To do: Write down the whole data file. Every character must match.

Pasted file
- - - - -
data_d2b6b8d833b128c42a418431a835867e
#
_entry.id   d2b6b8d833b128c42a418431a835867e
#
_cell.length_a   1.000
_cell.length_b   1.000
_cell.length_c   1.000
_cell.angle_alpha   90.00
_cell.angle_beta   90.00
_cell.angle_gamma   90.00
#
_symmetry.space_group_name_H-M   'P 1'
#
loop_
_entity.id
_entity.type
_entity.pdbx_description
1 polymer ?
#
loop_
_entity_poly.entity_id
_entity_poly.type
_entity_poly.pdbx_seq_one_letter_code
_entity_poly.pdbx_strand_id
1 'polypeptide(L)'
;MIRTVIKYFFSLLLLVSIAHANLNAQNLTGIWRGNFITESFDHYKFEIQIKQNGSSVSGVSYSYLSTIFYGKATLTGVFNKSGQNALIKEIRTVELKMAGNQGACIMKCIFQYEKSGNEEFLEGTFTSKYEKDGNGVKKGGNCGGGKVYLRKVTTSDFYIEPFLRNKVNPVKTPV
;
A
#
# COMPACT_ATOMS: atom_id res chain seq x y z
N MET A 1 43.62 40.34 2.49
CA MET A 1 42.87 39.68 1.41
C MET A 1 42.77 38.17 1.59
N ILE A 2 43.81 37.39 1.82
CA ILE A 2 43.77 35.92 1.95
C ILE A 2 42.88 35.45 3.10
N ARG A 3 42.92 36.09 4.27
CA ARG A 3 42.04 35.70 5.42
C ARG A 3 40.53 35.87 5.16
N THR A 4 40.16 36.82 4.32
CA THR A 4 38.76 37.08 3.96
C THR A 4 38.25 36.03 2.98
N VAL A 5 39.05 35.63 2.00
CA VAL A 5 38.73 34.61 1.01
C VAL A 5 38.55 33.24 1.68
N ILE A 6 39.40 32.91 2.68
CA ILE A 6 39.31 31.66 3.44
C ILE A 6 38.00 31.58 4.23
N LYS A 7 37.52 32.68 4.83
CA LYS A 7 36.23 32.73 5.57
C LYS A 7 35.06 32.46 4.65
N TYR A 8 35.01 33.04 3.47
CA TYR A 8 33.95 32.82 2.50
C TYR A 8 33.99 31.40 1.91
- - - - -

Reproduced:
data_d2b6b8d833b128c42a418431a835867e
#
_entry.id   d2b6b8d833b128c42a418431a835867e
#
_cell.length_a   1.000
_cell.length_b   1.000
_cell.length_c   1.000
_cell.angle_alpha   90.00
_cell.angle_beta   90.00
_cell.angle_gamma   90.00
#
_symmetry.space_group_name_H-M   'P 1'
#
loop_
_entity.id
_entity.type
_entity.pdbx_description
1 polymer ?
#
loop_
_entity_poly.entity_id
_entity_poly.type
_entity_poly.pdbx_seq_one_letter_code
_entity_poly.pdbx_strand_id
1 'polypeptide(L)'
;MIRTVIKYFFSLLLLVSIAHANLNAQNLTGIWRGNFITESFDHYKFEIQIKQNGSSVSGVSYSYLSTIFYGKATLTGVFNKSGQNALIKEIRTVELKMAGNQGACIMKCIFQYEKSGNEEFLEGTFTSKYEKDGNGVKKGGNCGGGKVYLRKVTTSDFYIEPFLRNKVNPVKTPV
;
A
#
# COMPACT_ATOMS: atom_id res chain seq x y z
N MET A 1 43.62 40.34 2.49
CA MET A 1 42.87 39.68 1.41
C MET A 1 42.77 38.17 1.59
N ILE A 2 43.81 37.39 1.82
CA ILE A 2 43.77 35.92 1.95
C ILE A 2 42.88 35.45 3.10
N ARG A 3 42.92 36.09 4.27
CA ARG A 3 42.04 35.70 5.42
C ARG A 3 40.53 35.87 5.16
N THR A 4 40.16 36.82 4.32
CA THR A 4 38.76 37.08 3.96
C THR A 4 38.25 36.03 2.98
N VAL A 5 39.05 35.63 2.00
CA VAL A 5 38.73 34.61 1.01
C VAL A 5 38.55 33.24 1.68
N ILE A 6 39.40 32.91 2.68
CA ILE A 6 39.31 31.66 3.44
C ILE A 6 38.00 31.58 4.23
N LYS A 7 37.52 32.68 4.83
CA LYS A 7 36.23 32.73 5.57
C LYS A 7 35.06 32.46 4.65
N TYR A 8 35.01 33.04 3.47
CA TYR A 8 33.95 32.82 2.50
C TYR A 8 33.99 31.40 1.91